When watering, take special care to ensure the trunk does not get wet. You can do this by drawing a ring around the plant. If growing in the ground, draw it as far out as the spread of the branches are. If growing in a pot, draw the ring as far out as you can. Draw a ring by gently pressing down in the soil in a circle around the tree.
Water slowly within the ring so the water seeps into the soil to the roots. It’s also important to water slowly so the water doesn’t gush over to the trunk.
Again, when growing in a pot, be sure there are plenty of drainage holes. If you buy the pomegranate tree at a nursery, you can ask them to recommend a planter for it.
You don’t want the soil to remain soggy. A simple moisture meter can help. Or you can stick your finger in the soil to about three inches down. If it’s dry, water it.
In the colder months, water sparingly. Once a month or less may be sufficient, especially if there is rain.
Take special care to keep mulch away from the tree trunk. You can add mulch to help retain moisture, however, it’s not necessary. If you are growing in a pot, there is no need to mulch these trees.
When it comes to pomegranate care, fertilizer isn’t always necessary. If the shrub isn’t growing well or isn’t fruiting, you can apply 8-8-8 fertilizer twice a year, in March and November. However, do not fertilize the first year.
Choose organic fertilizer when growing fruit. However, if your tree is doing well and producing flowers, blooms and fruit, you can skip fertilizing it.
Pests and Disease
It’s important to check the tree for pests and fungal diseases. When possible, at least once a week, check the leaves, soil and trunk for any signs of distress.
- Omnivorous leafroller, aphids, and citrus flat mite can affect a pomegranate bush.
- When it’s producing fruit, you’ll want to be sure critters such as squirrels and birds aren’t getting to the fruit before you harvest it.
- Also check for root rot.
Pruning a Pomegranate Tree
Pomegranate trees don’t need pruning. However, you may want to prune your tree for size and to produce a shapelier tree. Pruning may also help with harvest and producing better fruit. Prune your pomegranate tree after it has lost all of its leaves before spring.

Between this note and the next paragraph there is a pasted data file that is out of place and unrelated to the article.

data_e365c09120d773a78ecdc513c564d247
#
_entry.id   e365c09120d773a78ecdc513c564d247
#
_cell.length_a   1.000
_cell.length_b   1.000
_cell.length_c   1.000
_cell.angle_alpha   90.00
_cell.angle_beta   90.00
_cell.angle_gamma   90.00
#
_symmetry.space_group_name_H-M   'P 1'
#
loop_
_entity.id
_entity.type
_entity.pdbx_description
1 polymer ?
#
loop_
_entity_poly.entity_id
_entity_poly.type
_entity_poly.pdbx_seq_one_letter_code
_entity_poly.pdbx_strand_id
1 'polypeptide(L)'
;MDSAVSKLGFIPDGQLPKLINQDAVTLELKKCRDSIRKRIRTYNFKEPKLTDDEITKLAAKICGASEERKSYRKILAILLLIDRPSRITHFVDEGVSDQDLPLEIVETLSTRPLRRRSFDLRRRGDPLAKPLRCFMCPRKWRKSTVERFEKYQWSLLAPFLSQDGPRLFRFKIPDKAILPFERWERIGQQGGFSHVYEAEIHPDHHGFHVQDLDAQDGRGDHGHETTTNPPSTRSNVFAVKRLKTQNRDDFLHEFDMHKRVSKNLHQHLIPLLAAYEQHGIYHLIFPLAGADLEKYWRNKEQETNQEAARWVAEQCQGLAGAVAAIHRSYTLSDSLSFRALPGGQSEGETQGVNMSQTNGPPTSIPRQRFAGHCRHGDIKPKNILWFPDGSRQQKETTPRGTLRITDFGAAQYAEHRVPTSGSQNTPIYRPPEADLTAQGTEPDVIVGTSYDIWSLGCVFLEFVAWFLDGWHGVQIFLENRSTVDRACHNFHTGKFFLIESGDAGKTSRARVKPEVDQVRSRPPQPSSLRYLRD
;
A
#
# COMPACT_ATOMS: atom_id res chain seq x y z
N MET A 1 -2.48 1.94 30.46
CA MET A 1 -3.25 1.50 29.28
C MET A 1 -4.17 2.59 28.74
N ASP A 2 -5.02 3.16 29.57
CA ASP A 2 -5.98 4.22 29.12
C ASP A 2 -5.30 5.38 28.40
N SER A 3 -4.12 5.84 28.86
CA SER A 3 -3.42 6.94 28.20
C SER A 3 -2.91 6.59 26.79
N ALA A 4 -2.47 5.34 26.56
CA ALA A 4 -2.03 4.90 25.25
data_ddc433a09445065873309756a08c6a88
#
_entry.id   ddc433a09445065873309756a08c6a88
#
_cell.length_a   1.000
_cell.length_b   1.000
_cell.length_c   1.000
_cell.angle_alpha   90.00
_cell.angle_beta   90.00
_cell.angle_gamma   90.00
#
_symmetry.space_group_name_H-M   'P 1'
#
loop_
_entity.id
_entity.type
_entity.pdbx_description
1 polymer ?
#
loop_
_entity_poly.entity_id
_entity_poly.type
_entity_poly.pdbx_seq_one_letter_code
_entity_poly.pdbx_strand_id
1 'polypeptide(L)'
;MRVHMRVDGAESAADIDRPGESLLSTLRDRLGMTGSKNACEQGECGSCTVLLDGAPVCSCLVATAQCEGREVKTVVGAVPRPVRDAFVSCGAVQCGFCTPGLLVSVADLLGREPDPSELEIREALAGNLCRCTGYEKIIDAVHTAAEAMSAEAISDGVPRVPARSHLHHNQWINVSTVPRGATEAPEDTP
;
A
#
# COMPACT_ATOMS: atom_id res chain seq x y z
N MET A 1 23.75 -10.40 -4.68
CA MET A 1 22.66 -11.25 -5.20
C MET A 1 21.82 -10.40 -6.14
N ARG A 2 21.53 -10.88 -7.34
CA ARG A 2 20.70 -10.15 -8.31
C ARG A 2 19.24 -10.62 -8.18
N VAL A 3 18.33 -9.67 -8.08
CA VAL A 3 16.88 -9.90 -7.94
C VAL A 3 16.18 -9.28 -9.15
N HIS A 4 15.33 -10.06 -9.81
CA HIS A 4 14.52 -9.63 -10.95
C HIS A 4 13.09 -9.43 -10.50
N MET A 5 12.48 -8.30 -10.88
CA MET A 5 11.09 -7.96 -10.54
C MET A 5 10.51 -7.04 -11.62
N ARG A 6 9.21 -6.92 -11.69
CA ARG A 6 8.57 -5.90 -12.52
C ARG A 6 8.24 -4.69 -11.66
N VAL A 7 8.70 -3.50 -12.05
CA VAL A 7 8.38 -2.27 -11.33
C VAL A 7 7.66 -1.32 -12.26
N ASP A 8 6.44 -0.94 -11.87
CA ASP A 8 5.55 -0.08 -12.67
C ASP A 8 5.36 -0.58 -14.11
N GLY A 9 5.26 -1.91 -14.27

In their dwarf varieties, pomegranate trees grow as low as two feet high. Since pomegranate trees are relatively small, they can thrive in pots and other garden containers.
Established trees can grow to 3 – 6 feet high with a spread of 3 – 6 feet as well. They grow more like bushes.
If growing outdoors in the ground in a backyard orchard or garden, you won’t need to prune them. Just remove any dead or damaged branches.
If growing in a container, you may need to prune the pomegranate. It depends on how large the pot or container is. If you are growing indoors, you’ll want to prune yearly to keep it small. Be sure to leave two or three shoots per scaffold branch.
Pomegranate trees are known for producing suckers, and it’s best to prune them as they sprout.
How to Prune Pomegranate Tree
- Do not prune the first year
- Prune after the tree is at least two feet tall
- Wait until the threat of frost has passed to remove broken or dead branches
- Prune before new growth begins
- It’s okay to remove the branches or leaves lower (close to the ground) at any time
Tips for Pruning
- Let the tree develop four to five shoots approximately one inch above the ground
- Encourage shoot development by shortening branches during the tree’s first three years
- When the tree is three years old, prune away diseased, damaged, and dead branches
It’s essential to not prune in late summer, fall, or winter. You don’t want to remove any flowers that will fruit.
Harvesting Pomegranate Fruit
How long does it take pomegranates to bear fruit depends if you start with a mature tree or plant from a seedling or seed.
Most varieties you buy from a nursery or online garden center will produce fruit within three years.
In general, the more expensive the tree, the larger and more established it will be. This means purchasing a larger 5 gallon tree versus a smaller tree in a one gallon container, the faster you will enjoy fruits.
You can purchase some pomegranate trees and have fruits that same year. The Wonderful variety grows quickly and can grow fruits the first year if you buy an established tree.
The fruits will start growing months before they are ready to harvest. Typically, the fruits will be ripe and sweet in August through October. They won’t all become ripe at the same time which means you can enjoy picking and eating them for weeks and sometimes months.
It is important to know when to harvest pomegranates because you want to be sure they are sweet.
How to Tell if a Pomegranate Is Ripe
In addition to the fruit size, look for a square shape instead of a round or oval shape. It should not be perfectly round.
The bottom should be flattened as should the top where the stem is. If the fruit is round, do not pick it. Wait for it to have a square appearance.
Pick one, taste it. If it’s not ready, wait before picking others and wait for it to look more boxy. Only pick ripe fruit. They will not ripen off the tree.
To harvest pomegranates, cup the bottom of the fruit with one hand which holding the stem with the other. Gently twist and pull to release the fruit.
You can have an abundant harvest with two or more trees, totaling over 100 pounds of fruit.
How Do Pomegranate Trees Pollinate?